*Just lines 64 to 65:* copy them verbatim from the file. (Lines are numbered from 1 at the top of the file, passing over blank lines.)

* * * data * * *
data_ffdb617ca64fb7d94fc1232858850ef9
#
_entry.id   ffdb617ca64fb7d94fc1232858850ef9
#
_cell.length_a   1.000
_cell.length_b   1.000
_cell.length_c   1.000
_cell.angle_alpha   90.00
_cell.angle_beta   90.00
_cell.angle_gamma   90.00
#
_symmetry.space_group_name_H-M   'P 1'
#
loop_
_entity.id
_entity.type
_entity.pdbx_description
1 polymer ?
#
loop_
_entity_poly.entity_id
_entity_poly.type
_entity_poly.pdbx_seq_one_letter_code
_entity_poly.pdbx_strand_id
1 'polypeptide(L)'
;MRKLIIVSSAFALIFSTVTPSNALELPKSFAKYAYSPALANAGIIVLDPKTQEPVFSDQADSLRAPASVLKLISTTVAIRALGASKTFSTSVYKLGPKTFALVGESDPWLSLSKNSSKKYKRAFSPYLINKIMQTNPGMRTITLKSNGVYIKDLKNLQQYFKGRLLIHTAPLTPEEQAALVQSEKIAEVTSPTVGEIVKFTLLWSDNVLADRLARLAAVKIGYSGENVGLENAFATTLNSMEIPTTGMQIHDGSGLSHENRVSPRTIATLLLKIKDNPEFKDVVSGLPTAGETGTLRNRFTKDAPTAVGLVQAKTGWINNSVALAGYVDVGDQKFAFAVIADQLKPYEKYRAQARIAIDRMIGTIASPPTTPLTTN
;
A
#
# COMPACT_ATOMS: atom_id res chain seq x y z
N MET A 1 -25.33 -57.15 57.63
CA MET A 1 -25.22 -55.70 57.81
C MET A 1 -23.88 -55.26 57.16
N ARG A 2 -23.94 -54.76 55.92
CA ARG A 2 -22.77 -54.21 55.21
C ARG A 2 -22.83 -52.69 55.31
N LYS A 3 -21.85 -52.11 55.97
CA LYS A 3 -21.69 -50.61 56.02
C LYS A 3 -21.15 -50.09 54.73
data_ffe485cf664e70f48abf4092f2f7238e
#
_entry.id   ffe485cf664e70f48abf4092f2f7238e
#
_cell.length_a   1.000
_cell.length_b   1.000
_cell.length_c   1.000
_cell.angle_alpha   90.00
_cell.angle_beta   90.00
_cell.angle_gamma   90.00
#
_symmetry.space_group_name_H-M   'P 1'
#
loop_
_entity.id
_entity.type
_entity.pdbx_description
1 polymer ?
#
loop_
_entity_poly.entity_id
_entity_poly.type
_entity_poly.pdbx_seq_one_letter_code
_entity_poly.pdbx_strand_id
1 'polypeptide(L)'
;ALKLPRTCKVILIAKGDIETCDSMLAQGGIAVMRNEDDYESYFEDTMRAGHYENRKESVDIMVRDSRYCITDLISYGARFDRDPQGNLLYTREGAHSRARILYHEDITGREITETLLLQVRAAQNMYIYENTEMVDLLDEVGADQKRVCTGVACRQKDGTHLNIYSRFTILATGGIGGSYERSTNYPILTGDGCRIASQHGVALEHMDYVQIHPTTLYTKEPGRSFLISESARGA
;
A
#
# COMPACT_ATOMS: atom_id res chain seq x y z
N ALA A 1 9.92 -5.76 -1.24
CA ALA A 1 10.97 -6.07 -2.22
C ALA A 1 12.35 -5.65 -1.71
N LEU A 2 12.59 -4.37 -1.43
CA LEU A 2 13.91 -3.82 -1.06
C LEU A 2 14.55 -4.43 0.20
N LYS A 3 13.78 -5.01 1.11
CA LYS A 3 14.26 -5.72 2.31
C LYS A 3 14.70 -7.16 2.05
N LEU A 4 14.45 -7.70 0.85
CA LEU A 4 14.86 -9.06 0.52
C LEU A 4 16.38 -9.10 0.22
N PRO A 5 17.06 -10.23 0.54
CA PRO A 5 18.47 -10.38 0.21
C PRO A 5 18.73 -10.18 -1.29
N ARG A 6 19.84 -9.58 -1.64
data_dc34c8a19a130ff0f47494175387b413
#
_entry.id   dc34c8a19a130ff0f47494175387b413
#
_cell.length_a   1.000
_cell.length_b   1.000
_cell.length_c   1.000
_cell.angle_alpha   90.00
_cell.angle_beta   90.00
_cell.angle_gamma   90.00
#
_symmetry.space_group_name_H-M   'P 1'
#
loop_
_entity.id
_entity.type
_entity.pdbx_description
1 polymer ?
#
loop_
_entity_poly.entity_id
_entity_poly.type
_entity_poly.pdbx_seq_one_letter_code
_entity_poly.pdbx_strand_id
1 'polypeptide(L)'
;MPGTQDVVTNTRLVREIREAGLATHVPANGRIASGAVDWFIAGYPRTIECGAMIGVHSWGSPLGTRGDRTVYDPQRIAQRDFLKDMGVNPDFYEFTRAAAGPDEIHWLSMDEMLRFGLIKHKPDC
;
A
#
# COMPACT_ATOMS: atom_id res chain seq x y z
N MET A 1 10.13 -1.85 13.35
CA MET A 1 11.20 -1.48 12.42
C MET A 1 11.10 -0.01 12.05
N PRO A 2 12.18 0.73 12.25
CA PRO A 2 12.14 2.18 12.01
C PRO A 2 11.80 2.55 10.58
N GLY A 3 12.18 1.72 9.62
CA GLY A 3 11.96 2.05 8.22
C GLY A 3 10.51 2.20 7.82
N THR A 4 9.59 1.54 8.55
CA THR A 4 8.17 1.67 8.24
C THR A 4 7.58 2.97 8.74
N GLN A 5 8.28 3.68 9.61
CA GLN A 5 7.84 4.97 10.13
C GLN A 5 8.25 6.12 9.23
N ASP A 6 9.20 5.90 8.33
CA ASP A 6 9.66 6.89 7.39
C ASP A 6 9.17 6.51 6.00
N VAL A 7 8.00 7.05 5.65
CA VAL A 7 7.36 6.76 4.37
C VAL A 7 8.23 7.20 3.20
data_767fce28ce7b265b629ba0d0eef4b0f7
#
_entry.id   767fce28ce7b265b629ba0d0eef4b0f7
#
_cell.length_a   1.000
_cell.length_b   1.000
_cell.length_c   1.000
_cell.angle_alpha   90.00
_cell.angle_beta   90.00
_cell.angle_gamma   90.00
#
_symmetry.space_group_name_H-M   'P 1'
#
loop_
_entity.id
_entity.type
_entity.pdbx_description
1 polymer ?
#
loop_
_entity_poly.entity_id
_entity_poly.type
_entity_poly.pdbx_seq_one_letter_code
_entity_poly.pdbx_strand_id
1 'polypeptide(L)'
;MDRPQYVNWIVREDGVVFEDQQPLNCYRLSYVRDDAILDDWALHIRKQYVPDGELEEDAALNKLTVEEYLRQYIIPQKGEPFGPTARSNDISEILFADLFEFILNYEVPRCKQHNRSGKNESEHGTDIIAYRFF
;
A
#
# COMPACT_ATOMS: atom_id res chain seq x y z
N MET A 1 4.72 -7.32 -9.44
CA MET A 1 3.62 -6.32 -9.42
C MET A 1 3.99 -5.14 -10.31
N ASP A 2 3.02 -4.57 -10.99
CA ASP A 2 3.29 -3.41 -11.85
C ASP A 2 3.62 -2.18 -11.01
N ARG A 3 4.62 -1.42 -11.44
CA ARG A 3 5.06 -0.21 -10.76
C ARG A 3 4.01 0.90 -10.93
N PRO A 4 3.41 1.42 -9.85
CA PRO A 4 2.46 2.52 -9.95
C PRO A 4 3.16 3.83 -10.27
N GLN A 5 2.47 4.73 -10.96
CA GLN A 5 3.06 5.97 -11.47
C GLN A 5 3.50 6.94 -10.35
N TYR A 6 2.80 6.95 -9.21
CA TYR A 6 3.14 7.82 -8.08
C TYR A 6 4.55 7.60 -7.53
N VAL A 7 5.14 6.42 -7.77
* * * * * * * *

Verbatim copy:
1 'polypeptide(L)'
;ALKLPRTCKVILIAKGDIETCDSMLAQGGIAVMRNEDDYESYFEDTMRAGHYENRKESVDIMVRDSRYCITDLISYGARFDRDPQGNLLYTREGAHSRARILYHEDITGREITETLLLQVRAAQNMYIYENTEMVDLLDEVGADQKRVCTGVACRQKDGTHLNIYSRFTILATGGIGGSYERSTNYPILTGDGCRIASQHGVALEHMDYVQIHPTTLYTKEPGRSFLISESARGA